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Has EPA Stopped Using Its Voluntary Self-Disclosure Policy?

Last year, EPA Senior Management determined that EPA would no longer use agency resources to address disclosures made by private parties under EPA’s policy on “Incentives for Self-Policing: Discovery, Disclosure, Correction and Prevention of Violations” otherwise also known as the “Audit Policy.” This decision on disinvestment of resources is reflected in current EPA guidance for EPA regional managers. At a time of dwindling government resources, EPA seems to have decided to abandon its highly touted Audit Policy because disclosures under the Audit Policy have not, from EPA’s perspective, produced the biggest bang for EPA’s buck. In fact, EPA has been disappointed by the reluctance of private parties to disclose major violations.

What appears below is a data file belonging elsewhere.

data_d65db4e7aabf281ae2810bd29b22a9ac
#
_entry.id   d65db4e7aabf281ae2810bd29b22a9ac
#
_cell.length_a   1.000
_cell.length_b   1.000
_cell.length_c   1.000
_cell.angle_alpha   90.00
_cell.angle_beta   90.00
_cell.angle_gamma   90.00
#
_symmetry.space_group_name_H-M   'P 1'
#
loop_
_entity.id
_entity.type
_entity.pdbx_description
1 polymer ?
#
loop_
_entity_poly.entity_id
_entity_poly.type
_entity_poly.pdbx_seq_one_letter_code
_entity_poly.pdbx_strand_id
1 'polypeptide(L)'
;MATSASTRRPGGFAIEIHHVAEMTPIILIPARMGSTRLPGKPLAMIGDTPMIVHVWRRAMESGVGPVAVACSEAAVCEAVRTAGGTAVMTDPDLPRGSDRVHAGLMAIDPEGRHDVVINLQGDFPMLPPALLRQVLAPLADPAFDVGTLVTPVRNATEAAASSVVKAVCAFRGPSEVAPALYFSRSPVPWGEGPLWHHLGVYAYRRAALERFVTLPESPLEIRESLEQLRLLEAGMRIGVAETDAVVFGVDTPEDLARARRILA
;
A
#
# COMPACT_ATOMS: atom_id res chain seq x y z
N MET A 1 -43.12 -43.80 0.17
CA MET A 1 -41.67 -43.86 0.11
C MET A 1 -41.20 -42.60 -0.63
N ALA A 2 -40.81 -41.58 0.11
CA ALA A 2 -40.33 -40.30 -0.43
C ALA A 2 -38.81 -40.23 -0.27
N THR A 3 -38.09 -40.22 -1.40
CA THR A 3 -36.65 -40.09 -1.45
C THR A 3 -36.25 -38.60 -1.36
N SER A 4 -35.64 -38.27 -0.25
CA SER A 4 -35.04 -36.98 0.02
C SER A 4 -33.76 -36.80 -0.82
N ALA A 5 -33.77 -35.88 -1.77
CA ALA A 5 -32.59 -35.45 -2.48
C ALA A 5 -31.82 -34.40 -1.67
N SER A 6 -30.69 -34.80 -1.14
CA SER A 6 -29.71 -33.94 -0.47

Under the Audit Policy, EPA may reduce or forgive civil penalties if businesses voluntarily and promptly disclose and expeditiously correct environmental violations. For penalty mitigation, the Audit Policy requires that certain conditions must be satisfied. These conditions include:

  • systematic discovery;
  • voluntary discovery;
  • prompt disclosure;
  • independent discovery and disclosure;
  • correction and remediation; and
  • cooperation

Certain types of violations and repeat violations are ineligible.

In spite of EPA’s statements that it was disinvesting resources in the use of the Audit Policy, recent evidence suggests that at EPA has decided that EPA regions may use discretion in certain situations and apply the Audit Policy. If private parties can satisfy the requirements of the Audit Policy, EPA may reduce or potentially forgive all gravity-based penalties. It is more difficult to convince EPA not to assess penalties based on the economic benefit allegedly derived from avoided or delayed compliance costs. But in some circumstances EPA has been willing to also forego economic benefit-based penalties. Regardless, forgiveness of any civil penalties is contingent upon prompt disclosure, expeditious correction and prevention of the recurrence of violations by the disclosing party. Whether a private party can meet the conditions of the EPA Policy must be carefully reviewed with legal counsel based on fact-specific circumstances.